# How can I convert a ECDSA curve specification from the SEC2 form into the form needed by Go?

I`m trying to implement ECDSA in the curve secp256k1 in Google Go.

Secp256k1 is defined by the SECG standard (SEC 2, part 2, Recommended Elliptic Curve Domain Parameters over 𝔽p, page 15) in terms of parameters p, a, b, G compressed, G uncompressed, n and h.

In Go's crypto library, the curves are defined by parameters P, N, B, Gx, Gy and BitSize. How do I convert parameters given by SECG into the ones needed by Go?

• I'm assuming you were asking this question for a Bitcoin implementation... how did you end up solving this issue (I see go's implementation wasn't compatible with bit coin) – halfbit Oct 25 '13 at 0:54
• @makerofthings7 - github.com/ThePiachu/Golang-Koblitz-elliptic-curve-DSA-library - I grabbed the original ECDSA libraries and changed the necessary curve parameters and curve equations to match the specifications. This library is for example powering Vanity Pool (vanitypool.appspot.com) and my testing suite (gobittest.appspot.com) - both produce addresses compatible with Bitcoin. I haven't tested the message signing, but I think someone else made a client using this library, so it should work. – ThePiachu Oct 25 '13 at 8:13

## 1 Answer

In the `elliptic` package of Go,

A `Curve` represents a short-form Weierstrass curve with a=-3.

So, we have curves of the form `y² = x³ - 3·x + B` (where both `x` and `y` take values in 𝔽P). `P` and `B` thus are the parameters to identify a curve, the others are only necessary for the operations on the curve elements which will be used for cryptography.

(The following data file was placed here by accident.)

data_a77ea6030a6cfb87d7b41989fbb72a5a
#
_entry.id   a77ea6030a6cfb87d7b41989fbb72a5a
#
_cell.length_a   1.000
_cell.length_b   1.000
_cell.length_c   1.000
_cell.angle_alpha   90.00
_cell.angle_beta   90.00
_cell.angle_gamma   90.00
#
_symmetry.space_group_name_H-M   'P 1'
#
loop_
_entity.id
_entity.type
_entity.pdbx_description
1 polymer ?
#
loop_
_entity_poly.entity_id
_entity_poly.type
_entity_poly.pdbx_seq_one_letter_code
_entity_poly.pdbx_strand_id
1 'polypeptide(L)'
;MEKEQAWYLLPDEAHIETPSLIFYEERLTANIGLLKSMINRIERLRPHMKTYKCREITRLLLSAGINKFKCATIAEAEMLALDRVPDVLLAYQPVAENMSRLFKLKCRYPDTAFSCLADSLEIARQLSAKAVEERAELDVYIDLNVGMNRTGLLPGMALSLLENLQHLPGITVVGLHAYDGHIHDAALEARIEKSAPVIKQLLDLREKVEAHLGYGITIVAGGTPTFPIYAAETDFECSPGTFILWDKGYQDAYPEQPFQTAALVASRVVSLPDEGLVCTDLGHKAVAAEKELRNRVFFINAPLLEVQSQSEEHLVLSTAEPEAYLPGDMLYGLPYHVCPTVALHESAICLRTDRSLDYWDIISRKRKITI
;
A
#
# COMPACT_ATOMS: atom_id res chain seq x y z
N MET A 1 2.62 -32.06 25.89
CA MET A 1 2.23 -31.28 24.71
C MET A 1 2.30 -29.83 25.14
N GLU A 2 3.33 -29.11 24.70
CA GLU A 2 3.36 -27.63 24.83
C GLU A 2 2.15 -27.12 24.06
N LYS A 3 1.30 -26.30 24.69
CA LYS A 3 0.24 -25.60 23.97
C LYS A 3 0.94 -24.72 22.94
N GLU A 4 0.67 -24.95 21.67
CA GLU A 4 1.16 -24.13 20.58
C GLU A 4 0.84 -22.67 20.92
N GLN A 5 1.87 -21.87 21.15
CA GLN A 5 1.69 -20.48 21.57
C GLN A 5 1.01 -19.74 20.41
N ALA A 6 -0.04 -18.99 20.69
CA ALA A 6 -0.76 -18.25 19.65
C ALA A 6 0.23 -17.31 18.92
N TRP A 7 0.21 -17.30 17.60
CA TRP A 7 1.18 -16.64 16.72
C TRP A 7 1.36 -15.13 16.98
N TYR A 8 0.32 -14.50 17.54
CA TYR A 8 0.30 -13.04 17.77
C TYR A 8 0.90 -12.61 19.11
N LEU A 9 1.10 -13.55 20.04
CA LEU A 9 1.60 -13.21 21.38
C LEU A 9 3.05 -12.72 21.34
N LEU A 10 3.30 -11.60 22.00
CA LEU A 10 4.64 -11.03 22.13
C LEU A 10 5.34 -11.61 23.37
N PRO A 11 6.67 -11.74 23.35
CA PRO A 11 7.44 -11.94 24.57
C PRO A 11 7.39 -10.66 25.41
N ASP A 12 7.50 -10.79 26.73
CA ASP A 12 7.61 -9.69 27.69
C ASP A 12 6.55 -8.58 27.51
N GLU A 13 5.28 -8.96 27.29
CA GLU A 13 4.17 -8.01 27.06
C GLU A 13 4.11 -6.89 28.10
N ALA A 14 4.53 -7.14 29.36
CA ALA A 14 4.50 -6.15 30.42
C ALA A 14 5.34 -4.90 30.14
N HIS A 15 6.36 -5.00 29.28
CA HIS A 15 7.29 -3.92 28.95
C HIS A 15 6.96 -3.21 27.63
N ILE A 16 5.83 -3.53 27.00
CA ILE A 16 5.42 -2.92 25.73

The SECG standard SEC 2 defines the secp256k1 curve as `y² = x³ + a·x + b` with a = 0, i.e. effectively `y² = x³ + b`.

These curves are not the same, independent of which b and B are selected here.

Your conversion is not possible with the `elliptic` package's `Curve` class, as it only supports some special class of curves (these with `a = -3`), while SEC 2 recommends curves from other classes (a = 0 for the `...k1` curves).

On the other hand, the curves with `...r1` in the name seem to have `a = -3`. And actually, `secp256r1` seems to be the same curve which is available in `elliptic` as `p256()`. (I didn't prove this, but at least some the hex digits of the uncompressed form of the base point in SEC 2 are the coordinates of the base point in elliptic.)

• secp256r1 is the same curve than NIST's P-256, defined in FIPS 186-3. The Go crypto library is documented to implement P-256. – Thomas Pornin Sep 20 '11 at 4:07